Hidden Place, 2001
“This was right after Volumen, and Björk knew we had never made a video in our lives,” van Lamsweerde says of the video created for the lead track of Björk’s fifth album, Vespertine. “She was like, ‘You know what? This is my most special song. And I know you guys can visualize exactly what it is about. I think it’s a good step for you to move into video, and I’m here to support you in doing that.’ It’s amazing to work with Björk because she’s so trusting and so completely open, because she knows that there’s some kind of direct line through which we communicate. For us, that was a very touching moment.”
Poisson Nageur, 2000
“This photo relates to the [Hidden Place] video, where Björk has these tears drawn onto her face. It’s one of our favorite images that we’ve done with her because it was the tryout for the video in which there are all these emotions that keep changing and that run all over her face in the form of liquids. This image symbolizes that beautifully.”
“For Björk, this project required years of research into nature, and sounds in nature, and how those sounds could be translated into a score, maybe even into an instrument. She showed us all of her research—movies from the BBC, nature films, and all about crystals. Once we got into the studio to shoot the album cover, it was very important to Björk that we create the ‘Biophilia’ character, like we’ve done for every album, which is the persona that she would be on tour and in everything related to the album. A few things were very key to her: certain colorful elements, like copper, and different stones. So with Eugene Souleiman, the hairdresser, we created a wig based on this galactic idea of color and how Björk had described the way in which certain stones change color in heat. We decided to treat her face as if she’d found a beautiful rock and sliced it open, and inside there was this treasure. When we were shooting the album cover, it all just looked so beautiful, so we said, ‘You know, we have our camera here. Why don’t we film you singing Moon?’ It was basically two takes. Once we had the footage it was so beautiful and simple and touching, and so together with M/M (Paris) and James Marion, her creative director, it was constructed into a video.”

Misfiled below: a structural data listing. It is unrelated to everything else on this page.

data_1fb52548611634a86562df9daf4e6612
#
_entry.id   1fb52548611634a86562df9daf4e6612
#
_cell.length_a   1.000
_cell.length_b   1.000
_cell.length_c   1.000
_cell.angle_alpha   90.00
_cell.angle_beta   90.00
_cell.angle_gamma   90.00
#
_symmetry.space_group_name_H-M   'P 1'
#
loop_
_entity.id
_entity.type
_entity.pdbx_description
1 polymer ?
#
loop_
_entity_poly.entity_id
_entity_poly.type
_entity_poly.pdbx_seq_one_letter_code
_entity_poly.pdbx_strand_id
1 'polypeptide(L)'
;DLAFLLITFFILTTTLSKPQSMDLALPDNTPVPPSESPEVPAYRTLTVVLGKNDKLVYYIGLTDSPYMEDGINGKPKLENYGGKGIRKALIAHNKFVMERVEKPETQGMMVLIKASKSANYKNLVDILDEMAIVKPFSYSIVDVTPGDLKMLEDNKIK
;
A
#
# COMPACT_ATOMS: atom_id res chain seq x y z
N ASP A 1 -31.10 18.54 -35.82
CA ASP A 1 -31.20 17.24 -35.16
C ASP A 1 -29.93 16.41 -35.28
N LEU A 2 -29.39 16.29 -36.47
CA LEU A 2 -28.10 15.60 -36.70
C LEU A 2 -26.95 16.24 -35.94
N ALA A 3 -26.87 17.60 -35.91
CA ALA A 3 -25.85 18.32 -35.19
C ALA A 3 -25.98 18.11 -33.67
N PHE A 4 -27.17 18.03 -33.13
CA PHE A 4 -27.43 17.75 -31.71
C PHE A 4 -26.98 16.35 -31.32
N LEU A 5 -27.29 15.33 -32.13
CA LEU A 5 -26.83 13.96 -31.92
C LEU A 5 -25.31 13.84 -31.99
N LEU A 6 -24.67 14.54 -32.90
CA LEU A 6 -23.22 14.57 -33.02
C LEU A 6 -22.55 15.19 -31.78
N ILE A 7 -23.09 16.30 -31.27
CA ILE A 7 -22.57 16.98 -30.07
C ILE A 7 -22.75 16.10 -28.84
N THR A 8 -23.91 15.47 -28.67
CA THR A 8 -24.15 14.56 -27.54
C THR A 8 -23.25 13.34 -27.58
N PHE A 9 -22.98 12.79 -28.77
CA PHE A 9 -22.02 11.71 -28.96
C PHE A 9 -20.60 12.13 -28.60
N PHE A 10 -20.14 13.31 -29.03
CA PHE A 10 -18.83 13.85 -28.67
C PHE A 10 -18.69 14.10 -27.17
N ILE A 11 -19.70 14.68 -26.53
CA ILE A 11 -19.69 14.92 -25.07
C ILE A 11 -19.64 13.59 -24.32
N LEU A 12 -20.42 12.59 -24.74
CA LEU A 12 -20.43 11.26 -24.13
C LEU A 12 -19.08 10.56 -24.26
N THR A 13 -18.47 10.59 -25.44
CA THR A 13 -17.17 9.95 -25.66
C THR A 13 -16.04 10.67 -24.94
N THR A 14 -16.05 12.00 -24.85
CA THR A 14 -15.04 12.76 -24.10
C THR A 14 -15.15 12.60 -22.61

“This mask was made specifically for the shoot by Björk’s friend, Shoplifter; she’s an artist who works with hair. We were all inspired by women’s handicrafts and this idea of being in your own cocoon in your home, with your family, and this reclusive character that hand-makes the whole world around her. The image was shot in the studio in London for the Medulla album, and I think the actual hairpiece will be in the MoMA show.”